Electricity Minister Kgosientsho Ramokgopa said Eskom had dropped the ball in allowing its performance to be volatile and undo the hard work of the past three months.
Briefing the media on the implementation of the Energy Action Plan, Ramokgopa said the sharp decline in Eskom’s performance last week was “totally unacceptable”.
“We have done exceptionally well over the period of the last three months, and I think the ball was dropped here,” the Minister said.
“We have been able to have some degree of credibility in October, ensuring we are able to sustain available capacity for a period of about 11 days. That is significant psychologically over that period. We were able to ensure we are not experiencing load-shedding in the country.”
Eskom needs to perform consistently well to build confidence in its ability and restore its credibility and trust in the institution from South Africans.
“You can’t have these oscillations when you have a Unplanned Capacity Loss Factor of 13,000 MW that goes down to 12,000 MW, and suddenly you go up to 17,000 MW,” Ramokgopa said.
The loss of 17,000 MW last week was above the 14,500 MW power outages that Eskom had set as a benchmark for the summer.
Energy expert Professor Mark Swilling told Newzroom Afrika that the Electricity Minister was effectively rapping Eskom’s management on the knuckles, demanding it perform consistently.
However, “what he needs to accept is that the state of the fleet is such that nobody can really predict what is going to happen tomorrow”, Swilling said.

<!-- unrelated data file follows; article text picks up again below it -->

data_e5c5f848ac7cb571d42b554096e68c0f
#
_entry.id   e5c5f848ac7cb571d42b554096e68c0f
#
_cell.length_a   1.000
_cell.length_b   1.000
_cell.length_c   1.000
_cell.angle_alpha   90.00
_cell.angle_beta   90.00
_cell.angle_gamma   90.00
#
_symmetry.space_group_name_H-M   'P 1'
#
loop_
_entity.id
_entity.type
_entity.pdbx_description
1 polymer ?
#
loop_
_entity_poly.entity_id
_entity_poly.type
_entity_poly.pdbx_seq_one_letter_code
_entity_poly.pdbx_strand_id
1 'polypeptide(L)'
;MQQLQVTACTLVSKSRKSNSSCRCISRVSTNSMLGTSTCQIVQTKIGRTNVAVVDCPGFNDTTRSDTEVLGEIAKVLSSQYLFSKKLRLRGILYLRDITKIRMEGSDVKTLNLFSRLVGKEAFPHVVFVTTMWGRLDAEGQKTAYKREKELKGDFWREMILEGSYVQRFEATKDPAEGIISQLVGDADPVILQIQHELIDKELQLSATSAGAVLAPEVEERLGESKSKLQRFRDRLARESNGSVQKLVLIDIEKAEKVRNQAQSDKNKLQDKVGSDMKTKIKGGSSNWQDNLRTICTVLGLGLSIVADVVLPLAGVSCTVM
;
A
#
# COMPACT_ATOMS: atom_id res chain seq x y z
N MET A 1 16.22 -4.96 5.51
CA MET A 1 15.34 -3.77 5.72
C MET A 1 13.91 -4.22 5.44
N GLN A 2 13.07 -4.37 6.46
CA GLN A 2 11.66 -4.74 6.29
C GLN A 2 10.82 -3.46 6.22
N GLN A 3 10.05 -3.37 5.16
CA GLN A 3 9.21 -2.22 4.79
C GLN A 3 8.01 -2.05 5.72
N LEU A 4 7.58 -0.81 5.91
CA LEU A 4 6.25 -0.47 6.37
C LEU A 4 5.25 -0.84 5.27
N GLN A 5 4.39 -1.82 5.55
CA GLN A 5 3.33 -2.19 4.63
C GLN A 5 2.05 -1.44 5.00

That is the main problem with Eskom’s fleet – the high levels of uncertainty with its performance.
The root causes of this unreliability make it nearly impossible to address within three months or even a year.
“There were decisions that were not made, going a long way back, which have accumulated to where we are now,” Swilling said.
Foremost was the release of an Electricity White Paper on the Energy Policy of South Africa, which was released in 1998 and warned that Eskom’s generation capacity would be fully utilised by 2007.
Eskom made a request to the government for additional budget allocations to expand their generation capacity. However, it was rejected by the Mbeki administration.
As the White Paper predicted, Eskom could not meet electricity demand in late 2007, which resulted in the first national power outage in South Africa’s history.
In 2008, the government responded to the supply-demand imbalance by implementing load-shedding, which artificially lowered electricity demand by rotating power outages across the country.
The government refused to allow private sector participation in electricity generation and instead commissioned Eskom to build two new coal-fired power plants – Medupi and Kusile.
The design of these two power plants was rushed, resulting in numerous design flaws and, when coupled with rampant corruption, resulted in lengthy construction delays.
These two power plants are still not fully operational 15 years later, with an estimated cost of R464 billion. Eskom produces less electricity post-Medupi and Kusile than it did before.
Due to their design flaws, these plants are highly inefficient, and their units are constantly breaking down.
One of the solutions promulgated by the government was the Renewable Independent Power Producer Programme, which aimed to facilitate private power generation to reduce the pressure on Eskom’s ageing coal-powered fleet.
However, multiple Eskom CEOs prevented this programme from being implemented. Begrudgingly, Mineral Resources and Energy Minister Gwede Mantashe revived it nearly a decade after its inception.
This programme has been implemented slowly and at a scale that is too small to address South Africa’s electricity generation shortfall properly.